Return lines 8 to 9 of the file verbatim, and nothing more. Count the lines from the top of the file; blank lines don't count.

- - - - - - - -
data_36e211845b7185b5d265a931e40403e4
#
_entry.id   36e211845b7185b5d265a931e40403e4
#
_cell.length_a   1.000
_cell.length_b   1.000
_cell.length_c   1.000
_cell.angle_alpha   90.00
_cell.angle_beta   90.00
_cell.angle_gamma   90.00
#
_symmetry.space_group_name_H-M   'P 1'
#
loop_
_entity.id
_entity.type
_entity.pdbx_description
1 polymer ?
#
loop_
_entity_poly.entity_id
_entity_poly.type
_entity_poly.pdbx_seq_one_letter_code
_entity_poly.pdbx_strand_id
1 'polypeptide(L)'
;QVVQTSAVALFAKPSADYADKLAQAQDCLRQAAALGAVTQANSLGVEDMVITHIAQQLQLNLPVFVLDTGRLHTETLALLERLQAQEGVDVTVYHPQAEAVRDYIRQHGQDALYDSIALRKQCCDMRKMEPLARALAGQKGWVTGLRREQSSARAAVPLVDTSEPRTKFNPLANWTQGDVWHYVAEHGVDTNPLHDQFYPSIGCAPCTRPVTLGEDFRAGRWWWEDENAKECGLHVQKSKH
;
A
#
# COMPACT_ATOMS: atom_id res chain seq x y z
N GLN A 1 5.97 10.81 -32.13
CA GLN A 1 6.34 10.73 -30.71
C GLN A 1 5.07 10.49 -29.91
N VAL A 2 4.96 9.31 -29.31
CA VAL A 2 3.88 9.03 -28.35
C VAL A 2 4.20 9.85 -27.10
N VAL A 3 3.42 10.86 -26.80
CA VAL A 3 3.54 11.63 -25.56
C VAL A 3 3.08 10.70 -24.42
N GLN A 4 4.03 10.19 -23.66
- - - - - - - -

_cell.angle_alpha   90.00
_cell.angle_beta   90.00